Exploratory Factor Analysis

Member Training: Exploratory Factor Analysis

March 1st, 2013 by

Many variables we want to measure just can’t be directly measured with a single variable. Instead you have to combine a set of variables into a single index.

But how do you determine which variables to combine and how best to combine them?

Exploratory Factor Analysis.

EFA is a method for finding a measurement for one or more unmeasurable (latent) variables from a set of related observed variables. It is especially useful for scale construction.

In this webinar, you will learn through three examples an overview of EFA, including:

  • The five steps to conducting an EFA
  • Key concepts like rotation
  • Factor scores
  • The importance of interpretability

Note: This training is an exclusive benefit to members of the Statistically Speaking Membership Program and part of the Stat’s Amore Trainings Series. Each Stat’s Amore Training is approximately 90 minutes long.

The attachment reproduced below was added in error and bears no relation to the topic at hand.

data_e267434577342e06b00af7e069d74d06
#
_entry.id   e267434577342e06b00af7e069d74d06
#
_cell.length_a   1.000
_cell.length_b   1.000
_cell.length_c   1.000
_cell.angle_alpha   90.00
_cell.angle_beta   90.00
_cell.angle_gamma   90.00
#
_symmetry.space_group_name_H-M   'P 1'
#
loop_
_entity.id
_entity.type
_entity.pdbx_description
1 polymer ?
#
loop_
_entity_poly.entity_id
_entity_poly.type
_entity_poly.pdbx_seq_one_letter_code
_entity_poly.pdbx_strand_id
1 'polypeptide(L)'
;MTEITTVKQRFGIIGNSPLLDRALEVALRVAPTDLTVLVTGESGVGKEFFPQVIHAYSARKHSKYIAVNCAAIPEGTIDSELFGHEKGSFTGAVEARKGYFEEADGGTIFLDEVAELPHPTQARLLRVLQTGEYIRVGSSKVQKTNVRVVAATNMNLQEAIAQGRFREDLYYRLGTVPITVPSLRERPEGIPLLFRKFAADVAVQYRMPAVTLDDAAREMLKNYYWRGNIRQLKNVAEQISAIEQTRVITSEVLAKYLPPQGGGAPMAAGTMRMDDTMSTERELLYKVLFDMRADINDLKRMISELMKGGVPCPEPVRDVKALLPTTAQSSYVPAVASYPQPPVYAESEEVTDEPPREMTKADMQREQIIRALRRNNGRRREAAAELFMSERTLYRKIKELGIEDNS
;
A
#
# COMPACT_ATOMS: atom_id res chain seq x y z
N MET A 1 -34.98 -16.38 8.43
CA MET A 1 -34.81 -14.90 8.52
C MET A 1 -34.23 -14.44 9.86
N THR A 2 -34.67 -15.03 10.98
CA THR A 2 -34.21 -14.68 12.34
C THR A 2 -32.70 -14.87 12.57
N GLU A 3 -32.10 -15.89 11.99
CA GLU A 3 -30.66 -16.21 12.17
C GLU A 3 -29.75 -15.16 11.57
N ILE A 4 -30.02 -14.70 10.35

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About the Instructor

Karen Grace-Martin helps statistics practitioners gain an intuitive understanding of how statistics is applied to real data in research studies.

She has guided and trained researchers through their statistical analysis for over 15 years as a statistical consultant at Cornell University and through The Analysis Factor. She has master’s degrees in both applied statistics and social psychology and is an expert in SPSS and SAS.

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Factor Analysis: A Short Introduction, Part 3-The Difference Between Confirmatory and Exploratory Factor Analysis

November 2nd, 2012 by

by Maike Rahn, PhD

An important question that the consultants at The Analysis Factor are frequently asked is:

What is the difference between a confirmatory and an exploratory factor analysis?

A confirmatory factor analysis assumes that you enter the factor analysis with a firm idea about the number of factors you will encounter, and about which variables will most likely load onto each factor.

Your expectations are usually based on published findings of a factor analysis.

An example is a fatigue scale that has previously been validated. You would like to make sure that the variables in your sample load onto the factors the same way they did in the original research.

In other words, you have very clear expectations about what you will find in your own sample. This means that (more…)